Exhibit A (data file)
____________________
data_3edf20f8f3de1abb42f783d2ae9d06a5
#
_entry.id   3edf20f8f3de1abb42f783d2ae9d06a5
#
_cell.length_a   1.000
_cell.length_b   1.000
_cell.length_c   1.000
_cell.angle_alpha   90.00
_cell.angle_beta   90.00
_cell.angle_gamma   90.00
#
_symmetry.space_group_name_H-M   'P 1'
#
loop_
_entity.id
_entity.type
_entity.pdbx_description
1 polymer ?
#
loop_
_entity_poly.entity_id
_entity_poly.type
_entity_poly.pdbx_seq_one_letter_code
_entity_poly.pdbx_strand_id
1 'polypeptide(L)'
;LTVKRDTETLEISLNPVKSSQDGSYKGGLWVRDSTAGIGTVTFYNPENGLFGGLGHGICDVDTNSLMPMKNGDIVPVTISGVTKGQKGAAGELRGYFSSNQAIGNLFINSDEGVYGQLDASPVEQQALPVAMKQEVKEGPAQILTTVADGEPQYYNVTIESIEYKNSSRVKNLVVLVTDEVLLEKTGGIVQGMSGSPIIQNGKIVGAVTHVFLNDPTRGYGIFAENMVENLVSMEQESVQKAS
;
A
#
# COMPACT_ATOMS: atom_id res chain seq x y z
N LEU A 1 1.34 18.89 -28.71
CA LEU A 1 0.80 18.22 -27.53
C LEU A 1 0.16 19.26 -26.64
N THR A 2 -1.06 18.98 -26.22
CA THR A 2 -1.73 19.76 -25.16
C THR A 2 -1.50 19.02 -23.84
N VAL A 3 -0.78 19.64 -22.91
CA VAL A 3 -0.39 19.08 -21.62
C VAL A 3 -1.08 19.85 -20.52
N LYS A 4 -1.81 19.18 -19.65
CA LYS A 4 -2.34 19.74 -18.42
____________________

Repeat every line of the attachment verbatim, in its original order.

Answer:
data_3edf20f8f3de1abb42f783d2ae9d06a5
#
_entry.id   3edf20f8f3de1abb42f783d2ae9d06a5
#
_cell.length_a   1.000
_cell.length_b   1.000
_cell.length_c   1.000
_cell.angle_alpha   90.00
_cell.angle_beta   90.00
_cell.angle_gamma   90.00
#
_symmetry.space_group_name_H-M   'P 1'
#
loop_
_entity.id
_entity.type
_entity.pdbx_description
1 polymer ?
#
loop_
_entity_poly.entity_id
_entity_poly.type
_entity_poly.pdbx_seq_one_letter_code
_entity_poly.pdbx_strand_id
1 'polypeptide(L)'
;LTVKRDTETLEISLNPVKSSQDGSYKGGLWVRDSTAGIGTVTFYNPENGLFGGLGHGICDVDTNSLMPMKNGDIVPVTISGVTKGQKGAAGELRGYFSSNQAIGNLFINSDEGVYGQLDASPVEQQALPVAMKQEVKEGPAQILTTVADGEPQYYNVTIESIEYKNSSRVKNLVVLVTDEVLLEKTGGIVQGMSGSPIIQNGKIVGAVTHVFLNDPTRGYGIFAENMVENLVSMEQESVQKAS
;
A
#
# COMPACT_ATOMS: atom_id res chain seq x y z
N LEU A 1 1.34 18.89 -28.71
CA LEU A 1 0.80 18.22 -27.53
C LEU A 1 0.16 19.26 -26.64
N THR A 2 -1.06 18.98 -26.22
CA THR A 2 -1.73 19.76 -25.16
C THR A 2 -1.50 19.02 -23.84
N VAL A 3 -0.78 19.64 -22.91
CA VAL A 3 -0.39 19.08 -21.62
C VAL A 3 -1.08 19.85 -20.52
N LYS A 4 -1.81 19.18 -19.65
CA LYS A 4 -2.34 19.74 -18.42